Service providers (SPs) often face a number of service quality challenges. These challenges, more often than not, result from hardware failures, software bugs, network outages, packet loss, and capacity issues. The majority of these challenges may not be new, and may have already been resolved by SPs’ technology partners, or by other operators. Indeed, SPs could capture significant operational benefits simply by adopting well-established best practices.
However, adopting these best practices requires a proactive and open relationship between SPs and their technology partners. Without open cooperation, adopting these best practices and continuous improvement will always prove to be a challenge.
To explore the relationship between an SP’s culture and the adoption of best practices, I will be writing a series of articles on the SP360 blog covering operational and engineering best practices, challenges, and benchmarks observed in the course of working with major service providers worldwide. The specific topics I will cover include: operational practices such as testing, certification, engineering rules, go-live, and incident management; as well as organizational capabilities (planning, program management, culture, management practices, IP skillsets, and staffing levels).
A good place to start is testing. Testing is critical, as any complex system will always have bugs. The way in which new network elements and software are tested prior to their integration into a production network can heavily influence that network’s quality. We have found that leading SPs test new software extensively both within their own labs as well as Cisco’s. Testing typically lasts eight to ten weeks and includes functional, scale, integration, and regression testing. However, there can be significant differences in how a given SP coordinates the testing with Cisco, configures the test environment, and performs the actual testing. SPs with the best service quality often develop common test plans with Cisco. Both the SP and Cisco will then use the common test plans to coordinate and perform the testing in their respective environments.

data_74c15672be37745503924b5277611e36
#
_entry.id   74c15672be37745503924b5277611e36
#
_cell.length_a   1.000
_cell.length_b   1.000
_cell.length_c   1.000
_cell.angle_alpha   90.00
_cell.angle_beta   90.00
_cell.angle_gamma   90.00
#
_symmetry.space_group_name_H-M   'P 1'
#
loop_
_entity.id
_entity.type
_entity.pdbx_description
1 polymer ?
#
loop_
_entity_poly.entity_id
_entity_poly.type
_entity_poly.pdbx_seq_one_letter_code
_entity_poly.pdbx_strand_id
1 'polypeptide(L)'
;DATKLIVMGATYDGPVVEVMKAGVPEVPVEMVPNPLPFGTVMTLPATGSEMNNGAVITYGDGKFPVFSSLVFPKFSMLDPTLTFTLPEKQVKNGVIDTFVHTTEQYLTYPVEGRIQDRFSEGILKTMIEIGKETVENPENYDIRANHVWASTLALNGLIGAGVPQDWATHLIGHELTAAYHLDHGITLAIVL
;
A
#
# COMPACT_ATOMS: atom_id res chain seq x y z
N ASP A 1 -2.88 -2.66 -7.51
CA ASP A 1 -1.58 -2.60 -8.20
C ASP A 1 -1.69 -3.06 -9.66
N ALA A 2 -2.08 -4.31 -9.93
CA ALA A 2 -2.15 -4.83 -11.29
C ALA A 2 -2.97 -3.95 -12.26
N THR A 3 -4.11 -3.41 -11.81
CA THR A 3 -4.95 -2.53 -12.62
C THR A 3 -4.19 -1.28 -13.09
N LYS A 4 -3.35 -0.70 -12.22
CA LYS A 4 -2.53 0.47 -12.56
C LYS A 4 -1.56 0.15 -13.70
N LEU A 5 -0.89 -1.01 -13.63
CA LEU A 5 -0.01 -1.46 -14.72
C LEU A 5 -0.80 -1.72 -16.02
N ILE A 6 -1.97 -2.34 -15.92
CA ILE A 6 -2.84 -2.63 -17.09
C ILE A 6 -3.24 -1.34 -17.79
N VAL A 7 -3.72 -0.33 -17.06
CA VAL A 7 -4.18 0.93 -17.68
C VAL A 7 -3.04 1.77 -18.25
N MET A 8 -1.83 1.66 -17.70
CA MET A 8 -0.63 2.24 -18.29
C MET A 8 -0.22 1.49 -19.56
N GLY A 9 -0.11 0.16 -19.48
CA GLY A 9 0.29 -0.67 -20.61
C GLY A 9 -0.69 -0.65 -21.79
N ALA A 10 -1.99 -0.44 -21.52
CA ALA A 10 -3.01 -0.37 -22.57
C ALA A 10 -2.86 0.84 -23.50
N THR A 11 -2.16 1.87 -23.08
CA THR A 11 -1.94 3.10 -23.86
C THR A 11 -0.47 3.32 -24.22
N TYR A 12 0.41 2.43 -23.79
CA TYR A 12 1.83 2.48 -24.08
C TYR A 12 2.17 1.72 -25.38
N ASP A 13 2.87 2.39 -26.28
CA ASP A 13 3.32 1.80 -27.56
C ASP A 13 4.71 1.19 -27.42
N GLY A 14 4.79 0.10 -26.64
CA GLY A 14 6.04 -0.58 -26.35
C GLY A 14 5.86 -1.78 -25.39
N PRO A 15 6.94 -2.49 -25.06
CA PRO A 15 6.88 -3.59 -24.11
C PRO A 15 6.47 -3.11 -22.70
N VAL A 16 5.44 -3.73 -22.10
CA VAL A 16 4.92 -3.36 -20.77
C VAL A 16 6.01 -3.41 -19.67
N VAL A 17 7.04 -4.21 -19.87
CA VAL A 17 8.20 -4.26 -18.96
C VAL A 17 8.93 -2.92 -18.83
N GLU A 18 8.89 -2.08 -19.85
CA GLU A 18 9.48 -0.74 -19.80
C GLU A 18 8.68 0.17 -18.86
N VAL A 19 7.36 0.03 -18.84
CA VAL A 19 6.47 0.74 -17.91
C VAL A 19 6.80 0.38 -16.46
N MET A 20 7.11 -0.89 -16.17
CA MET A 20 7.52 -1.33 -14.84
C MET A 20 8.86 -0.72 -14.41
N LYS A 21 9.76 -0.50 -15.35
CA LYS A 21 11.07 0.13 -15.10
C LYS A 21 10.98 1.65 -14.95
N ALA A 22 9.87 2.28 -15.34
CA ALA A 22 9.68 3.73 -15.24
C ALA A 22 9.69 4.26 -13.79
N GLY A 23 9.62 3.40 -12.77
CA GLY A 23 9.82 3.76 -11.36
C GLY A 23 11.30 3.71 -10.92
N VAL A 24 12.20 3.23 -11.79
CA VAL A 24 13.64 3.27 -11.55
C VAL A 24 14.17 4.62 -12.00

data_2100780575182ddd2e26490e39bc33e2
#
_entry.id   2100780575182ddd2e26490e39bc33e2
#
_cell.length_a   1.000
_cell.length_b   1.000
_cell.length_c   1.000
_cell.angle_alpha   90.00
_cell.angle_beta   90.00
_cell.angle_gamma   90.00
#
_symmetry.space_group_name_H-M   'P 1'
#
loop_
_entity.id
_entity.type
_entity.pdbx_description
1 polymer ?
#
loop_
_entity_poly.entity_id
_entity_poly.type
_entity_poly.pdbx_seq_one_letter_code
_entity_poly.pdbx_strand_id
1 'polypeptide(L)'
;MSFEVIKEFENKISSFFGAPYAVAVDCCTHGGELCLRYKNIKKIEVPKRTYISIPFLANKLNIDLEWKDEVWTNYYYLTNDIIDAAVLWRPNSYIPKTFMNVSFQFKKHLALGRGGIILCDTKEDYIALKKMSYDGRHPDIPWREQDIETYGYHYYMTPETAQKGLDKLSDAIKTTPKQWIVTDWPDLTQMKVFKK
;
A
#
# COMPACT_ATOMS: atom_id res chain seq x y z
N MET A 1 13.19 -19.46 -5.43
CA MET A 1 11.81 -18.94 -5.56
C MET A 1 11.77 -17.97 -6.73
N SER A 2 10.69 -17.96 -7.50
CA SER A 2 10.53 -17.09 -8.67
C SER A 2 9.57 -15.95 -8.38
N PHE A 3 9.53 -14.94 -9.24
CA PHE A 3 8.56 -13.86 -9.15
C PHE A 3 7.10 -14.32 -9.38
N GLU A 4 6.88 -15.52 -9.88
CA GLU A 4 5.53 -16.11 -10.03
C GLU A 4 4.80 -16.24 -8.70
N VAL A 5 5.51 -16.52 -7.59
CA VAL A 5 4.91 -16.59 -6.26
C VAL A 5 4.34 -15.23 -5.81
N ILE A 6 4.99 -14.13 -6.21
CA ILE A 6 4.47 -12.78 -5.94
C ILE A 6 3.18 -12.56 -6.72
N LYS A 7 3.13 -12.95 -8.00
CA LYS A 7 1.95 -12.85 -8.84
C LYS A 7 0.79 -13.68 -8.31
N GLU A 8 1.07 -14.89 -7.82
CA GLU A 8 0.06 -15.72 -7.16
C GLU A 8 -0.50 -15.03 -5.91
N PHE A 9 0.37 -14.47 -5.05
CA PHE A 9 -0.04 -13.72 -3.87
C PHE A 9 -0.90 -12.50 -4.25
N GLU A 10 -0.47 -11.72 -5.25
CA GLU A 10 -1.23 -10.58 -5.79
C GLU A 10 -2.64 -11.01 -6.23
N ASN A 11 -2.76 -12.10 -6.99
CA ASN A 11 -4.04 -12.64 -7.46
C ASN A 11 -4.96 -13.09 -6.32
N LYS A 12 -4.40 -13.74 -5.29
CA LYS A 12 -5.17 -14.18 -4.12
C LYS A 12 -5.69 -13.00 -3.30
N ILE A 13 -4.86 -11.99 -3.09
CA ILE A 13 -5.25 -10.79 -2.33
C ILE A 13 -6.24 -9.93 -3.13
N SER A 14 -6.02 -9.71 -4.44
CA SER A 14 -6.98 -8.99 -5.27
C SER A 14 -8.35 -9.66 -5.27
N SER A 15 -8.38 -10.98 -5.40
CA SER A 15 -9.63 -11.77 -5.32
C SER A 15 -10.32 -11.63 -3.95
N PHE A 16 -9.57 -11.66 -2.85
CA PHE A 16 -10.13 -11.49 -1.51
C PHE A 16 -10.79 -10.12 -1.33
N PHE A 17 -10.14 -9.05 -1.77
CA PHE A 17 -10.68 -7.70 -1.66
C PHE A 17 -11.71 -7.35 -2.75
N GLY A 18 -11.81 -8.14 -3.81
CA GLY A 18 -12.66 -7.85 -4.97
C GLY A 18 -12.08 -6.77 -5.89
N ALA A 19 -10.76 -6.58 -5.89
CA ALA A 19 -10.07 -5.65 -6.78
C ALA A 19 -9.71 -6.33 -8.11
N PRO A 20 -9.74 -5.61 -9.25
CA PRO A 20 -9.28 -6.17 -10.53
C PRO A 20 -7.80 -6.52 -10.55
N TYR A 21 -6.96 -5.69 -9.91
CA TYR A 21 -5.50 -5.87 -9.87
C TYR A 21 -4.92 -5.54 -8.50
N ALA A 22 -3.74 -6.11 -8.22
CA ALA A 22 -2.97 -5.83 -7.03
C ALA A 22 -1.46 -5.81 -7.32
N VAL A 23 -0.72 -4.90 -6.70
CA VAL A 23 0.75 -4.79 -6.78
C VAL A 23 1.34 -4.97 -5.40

In most instances, the SP and Cisco will each follow the same test procedures indicated by the common test plan to the letter, and then compare results with one another. That means that everything running on the SP’s production network is shared with Cisco. Furthermore, every change to the network, or new added feature, is updated on the test plan.
In one instance, the SP and Cisco actually divided up testing responsibilities 50-50, essentially reducing the testing cycle by 50%. This was possible only because their respective labs closely resembled the SP’s actual production network, in several ways. First, they reproduced the network topology and routing architecture, using a sufficiently large number of routers to simulate real traffic flows. Second, the labs’ networks reproduced the feature functionality configured on the routers in the production network. This was critical because service-impacting bugs can be perpetrated by individual features, as well as by unintended interactions among them. Third, any external software, such as scripts and MIBs, interacting with routers were simulated, as these could conceivably impact service availability. Last, they reproduced absolute traffic levels on the production network and simulated multi-user environments, because some bugs only emerge when a router’s CPUs or interfaces are under heavy loads. Other SPs went so far as to simulate adverse effects, such as route flaps, because these can potentially trigger non-linear effects, which in turn can lead to a service outage.
On the other hand, SPs with the worst service quality record tend to not follow many of these aforementioned testing practices. Therefore, chances are good that they miss a significant number of software bugs which then manifest themselves on the production network, leading to service outages.
In closing, the need for extensive testing highlights that network-related issues are indeed a significant challenge for SPs. But, through the use of industry best practices and collaboration with technology partners, SPs can take a more proactive approach to better managing these issues and can dramatically improve operational quality. I will cover more best practices in upcoming columns.